Forging a Path to Better Access
Recently, in a remote village in Karen State, Myanmar, a couple added two new babies to their family, now totaling eight children. All seemed well for the mother and twins for the first week. Her recovery was as it had been with all her other births – some bleeding that would go away within a few days. With no antenatal care and having given birth to a total of eight babies, it is likely that this 34-year-old mama was significantly anemic. Dad recalls her bleeding a little bit, and a little bit more, and perhaps it was longer and a little heavier than with the other babies, but his wife was strong and doing well – until she wasn’t. She woke this final night to use the bathroom. She was breathless and tired and told her husband that she felt her time was limited, that perhaps tonight she would die. A few hours later she passed away.
Heart broken, Dad sat with us at the T-RAD Clinic* a few weeks later and asked, had he failed his wife?
He explained that getting to the nearest clinic was no simple undertaking. It was costly in both time and money. Initially, it would require hiking out of the village and if his wife was too weak to walk, it meant carrying her. His village has only seven families, so he would have had to go further afield to other villages to find men to help move her. After carrying his wife some distance, he would be able to put her on a motorbike, and eventually to a car – should he find one that he could hire. Transportation is difficult, and it is also expensive.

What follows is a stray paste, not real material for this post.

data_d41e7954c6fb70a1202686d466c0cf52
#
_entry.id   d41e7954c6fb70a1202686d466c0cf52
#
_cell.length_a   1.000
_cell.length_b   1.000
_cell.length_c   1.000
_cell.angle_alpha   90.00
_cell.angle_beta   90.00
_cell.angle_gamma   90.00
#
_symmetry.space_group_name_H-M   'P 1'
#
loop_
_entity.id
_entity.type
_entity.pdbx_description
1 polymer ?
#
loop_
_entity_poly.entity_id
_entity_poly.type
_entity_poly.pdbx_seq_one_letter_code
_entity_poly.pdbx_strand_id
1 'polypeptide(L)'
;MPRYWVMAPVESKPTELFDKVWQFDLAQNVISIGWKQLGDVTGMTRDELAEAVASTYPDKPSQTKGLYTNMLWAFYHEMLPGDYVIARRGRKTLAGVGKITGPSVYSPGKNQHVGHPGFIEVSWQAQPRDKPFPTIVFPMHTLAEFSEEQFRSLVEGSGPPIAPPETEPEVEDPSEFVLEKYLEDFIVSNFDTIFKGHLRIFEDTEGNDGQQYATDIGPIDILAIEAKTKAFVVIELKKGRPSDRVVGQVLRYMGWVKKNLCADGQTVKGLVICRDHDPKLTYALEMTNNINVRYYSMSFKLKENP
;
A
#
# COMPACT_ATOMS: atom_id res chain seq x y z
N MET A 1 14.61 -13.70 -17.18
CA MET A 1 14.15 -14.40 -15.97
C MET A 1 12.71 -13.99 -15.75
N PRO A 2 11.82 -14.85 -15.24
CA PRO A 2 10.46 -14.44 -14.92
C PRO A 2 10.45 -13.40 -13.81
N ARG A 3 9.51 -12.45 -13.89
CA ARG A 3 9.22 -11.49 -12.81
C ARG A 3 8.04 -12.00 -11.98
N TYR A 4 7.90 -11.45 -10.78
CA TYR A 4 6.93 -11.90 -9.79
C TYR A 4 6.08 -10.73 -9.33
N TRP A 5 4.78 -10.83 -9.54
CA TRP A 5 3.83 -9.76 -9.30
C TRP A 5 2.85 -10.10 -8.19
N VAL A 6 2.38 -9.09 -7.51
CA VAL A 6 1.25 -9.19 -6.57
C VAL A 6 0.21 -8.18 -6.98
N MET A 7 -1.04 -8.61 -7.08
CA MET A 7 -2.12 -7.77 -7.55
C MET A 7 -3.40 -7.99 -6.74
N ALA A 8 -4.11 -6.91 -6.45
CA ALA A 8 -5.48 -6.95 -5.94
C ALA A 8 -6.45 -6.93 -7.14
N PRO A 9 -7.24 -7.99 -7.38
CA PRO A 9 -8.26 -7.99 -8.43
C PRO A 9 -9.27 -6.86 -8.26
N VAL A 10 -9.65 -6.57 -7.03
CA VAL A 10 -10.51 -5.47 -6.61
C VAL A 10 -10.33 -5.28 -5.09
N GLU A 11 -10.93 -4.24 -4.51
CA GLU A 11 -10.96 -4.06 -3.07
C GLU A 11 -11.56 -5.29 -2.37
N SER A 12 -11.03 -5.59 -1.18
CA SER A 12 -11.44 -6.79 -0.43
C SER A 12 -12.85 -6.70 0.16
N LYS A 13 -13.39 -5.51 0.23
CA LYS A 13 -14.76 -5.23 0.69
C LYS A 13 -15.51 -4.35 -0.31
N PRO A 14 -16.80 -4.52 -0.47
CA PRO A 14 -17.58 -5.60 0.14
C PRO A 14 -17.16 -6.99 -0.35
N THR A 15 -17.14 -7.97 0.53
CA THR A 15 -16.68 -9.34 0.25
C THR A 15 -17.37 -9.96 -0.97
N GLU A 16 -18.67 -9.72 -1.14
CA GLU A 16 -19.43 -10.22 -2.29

Dad wanted to know what signs he had missed, what he should have done differently. From his story, his first warning was just hours before she passed away. The nearest clinic was still six hours of travel away and was dependent on all forms of transportation being available. It had been the same with each of the previous six births. Mum would bleed a little post-partum, and then bleed some more, sometimes to the point of fainting, but she always roused well. In other parts of the world where transporting someone is not so difficult, postpartum bleeding is an indicator for immediate transfer. But when it has happened at each other birth with no disastrous outcome, it becomes a normalized part of having a baby. What happened this time that was so different?
When there is a maternal death, the impact of the loss is much greater than the absence of a mother and wife. It is the loss of innocence and access to education for the eldest, usually female sibling whose job it becomes to raise the new baby. It is the expense of feeding the new baby on the family’s meager income. It is the fatigue of a father trying to fulfill the roles of both parents while continuing to support the family.
Lack of access to high quality medical care and transport combined with lack of understanding of warning signs places women at extreme risk. Having trained medics with fully equipped transportation available to go out to meet these cases at the earliest available point is vital to the survival of these patients. It’s impossible to know what would have happened to this family with better care and transport, but it is our goal to prevent as many of these unnecessary deaths as possible.
*T-RAD Clinic is a project of Earth Mission.
Mon is an Aussie Midwife working with both EMA and Partners Relief & Development on the T-RAD project.